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Although THE BEAST FROM 20,000 FATHOMS ($20) was the first film in which Ray Harryhausen was solely responsible for the stop motion animation special effects, his signature style was already properly in place, thus making it the archetype for many of the legendary fantasy films upon which his reputation was built. In THE BEAST FROM 20,000 FATHOMS we already see Harryhausen’s penchant for rampaging monsters amongst recognizable landmarks taking shape. Based upon a Ray Bradbury story, the plot of THE BEAST FROM 20,000 FATHOMS is concerned with a nuclear test explosion in the arctic that awakens a dinosaur that has been hibernating in the ice for a hundred million years. Of course, the creature begins wreaking havoc as it makes its way down the eastern seaboard- towards its old stomping grounds, which now happens to be New York. Sure, it all sounds a bit silly, but Harryhausen’s superior stop-motion work makes it totally enjoyable. The cast of THE BEAST FROM 20,000 FATHOMS features Paul Hubschmid, Paula Raymond, Cecil Kellaway, Kenneth Tobey and Lee Van Cleef.

Warner Home Video has made THE BEAST FROM 20,000 FATHOMS available on DVD in a truly fine looking black and white transfer that frames the film in its proper 1.37:1 full screen aspect ratio. There are some variations in the quality of the film elements, with the stock footage being in rough shape compared to the principal photography and Harryhausen’s effects work. Also, some of the location footage appears a bit grainy, as do some of the process shots. For the most part, the image appears rather crisp and nicely defined. Everything but the stock footage appears very clean, as though a bit of work went into sprucing up the film for DVD. The blacks are inky, whites are stable and the picture produces a very nice grayscale and fine contrast. Digital compression artifacts are nicely camouflaged.

THE BEAST FROM 20,000 FATHOMS comes with a pretty good Dolby Digital monaural soundtrack. Sure, one will find the expected age related limitations in the track’s fidelity; however the sound is pretty strong, giving the impression that most of the background noise and other audible anomalies have been cleaned up in the mastering process. Sound effects are reasonably convincing, which says a lot for a film that is half a century old, plus the film’s music is rendered without any really noticeable signs of distortion. Dialogue is crisp and is always completely understandable. A French language track is also included, plus subtitles have been provided on the DVD in English, French and Spanish.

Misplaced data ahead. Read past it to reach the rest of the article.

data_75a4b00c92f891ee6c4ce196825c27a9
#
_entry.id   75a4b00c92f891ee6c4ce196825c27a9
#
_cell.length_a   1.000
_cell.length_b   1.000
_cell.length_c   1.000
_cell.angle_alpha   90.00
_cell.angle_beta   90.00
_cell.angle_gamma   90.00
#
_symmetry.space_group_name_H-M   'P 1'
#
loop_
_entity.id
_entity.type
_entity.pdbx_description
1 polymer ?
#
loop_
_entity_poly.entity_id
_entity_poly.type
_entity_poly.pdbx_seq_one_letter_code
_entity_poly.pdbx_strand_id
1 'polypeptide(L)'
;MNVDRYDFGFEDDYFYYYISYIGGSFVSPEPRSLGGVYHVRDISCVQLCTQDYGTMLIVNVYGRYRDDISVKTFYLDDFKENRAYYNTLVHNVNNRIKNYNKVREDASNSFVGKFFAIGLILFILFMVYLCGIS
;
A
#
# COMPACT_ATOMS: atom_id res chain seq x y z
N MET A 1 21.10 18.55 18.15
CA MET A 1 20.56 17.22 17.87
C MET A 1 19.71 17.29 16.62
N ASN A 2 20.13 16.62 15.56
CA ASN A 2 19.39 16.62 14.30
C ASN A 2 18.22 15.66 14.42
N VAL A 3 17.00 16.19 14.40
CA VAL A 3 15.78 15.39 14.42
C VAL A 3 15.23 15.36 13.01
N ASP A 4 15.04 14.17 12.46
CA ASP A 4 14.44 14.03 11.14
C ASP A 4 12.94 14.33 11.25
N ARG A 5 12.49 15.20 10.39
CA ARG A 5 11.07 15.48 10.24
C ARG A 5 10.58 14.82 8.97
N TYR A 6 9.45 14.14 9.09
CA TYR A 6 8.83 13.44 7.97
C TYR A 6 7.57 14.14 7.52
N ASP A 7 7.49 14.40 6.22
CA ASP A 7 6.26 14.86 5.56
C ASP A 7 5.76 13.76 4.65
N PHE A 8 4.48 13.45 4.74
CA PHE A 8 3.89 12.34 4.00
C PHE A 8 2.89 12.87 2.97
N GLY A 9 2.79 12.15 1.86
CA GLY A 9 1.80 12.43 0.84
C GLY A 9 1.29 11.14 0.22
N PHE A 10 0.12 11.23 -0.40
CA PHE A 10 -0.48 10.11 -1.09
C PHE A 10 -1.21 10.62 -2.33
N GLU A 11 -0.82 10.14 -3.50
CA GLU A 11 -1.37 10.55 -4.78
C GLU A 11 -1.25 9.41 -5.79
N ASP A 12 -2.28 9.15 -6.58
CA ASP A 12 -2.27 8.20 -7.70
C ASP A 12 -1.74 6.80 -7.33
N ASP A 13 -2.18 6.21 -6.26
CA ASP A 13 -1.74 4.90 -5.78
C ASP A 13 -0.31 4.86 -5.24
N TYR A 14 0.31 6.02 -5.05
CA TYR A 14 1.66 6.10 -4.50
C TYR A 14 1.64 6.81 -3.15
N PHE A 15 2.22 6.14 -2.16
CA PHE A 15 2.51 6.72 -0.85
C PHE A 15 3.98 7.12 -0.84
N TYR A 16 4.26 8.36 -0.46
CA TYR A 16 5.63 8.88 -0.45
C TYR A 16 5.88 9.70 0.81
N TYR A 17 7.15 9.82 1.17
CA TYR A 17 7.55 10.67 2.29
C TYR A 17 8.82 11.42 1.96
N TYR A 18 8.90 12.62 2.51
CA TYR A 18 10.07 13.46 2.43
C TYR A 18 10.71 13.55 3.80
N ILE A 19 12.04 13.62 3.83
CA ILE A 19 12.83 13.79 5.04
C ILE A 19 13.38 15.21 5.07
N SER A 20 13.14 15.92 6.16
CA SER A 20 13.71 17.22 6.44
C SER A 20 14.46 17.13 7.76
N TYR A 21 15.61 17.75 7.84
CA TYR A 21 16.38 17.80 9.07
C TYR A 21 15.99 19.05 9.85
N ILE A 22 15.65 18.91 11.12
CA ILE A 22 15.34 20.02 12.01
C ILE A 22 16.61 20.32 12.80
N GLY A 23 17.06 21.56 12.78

Music underscores the basic interactive menus, which allow one access to the standard scene selection and set up features, as well as some nice extras. The Rhedosaurus And The Roller Coaster: Making The Beast is a six-minute program that features Ray Harryhausen, who talks about the projects origins as a Ray Bradbury short story, its adaptation to film and his stop-motion effects work. Harryhausen & Bradbury: An Unfathomable Friendship runs sixteen minutes and features a recent live appearance, in which both men discuss their friendship and working together on this film. Also included on the DVD are trailers for THE BEAST FROM 20,000 FATHOMS, THE BLACK SCORPION and CLASH OF THE TITANS.

THE BEAST FROM 20,000 FATHOMS is a fun Harryhausen outing that will appeal to his countless fans. Additionally, Warner has done a very good job with the DVD, so none of them will be disappointed in that area. If you count yourself amongst the anointed, then you’ll want to pick up a copy of THE BEAST FROM 20,000 FATHOMS on DVD.



The Beast From 20,000 Fathoms (1953)


DVD reviews are Copyright © 2003 THE CINEMA LASER and may not be copied or reprinted without the written consent of the publisher.
THE CINEMA LASER is written, edited and published by Derek M. Germano.



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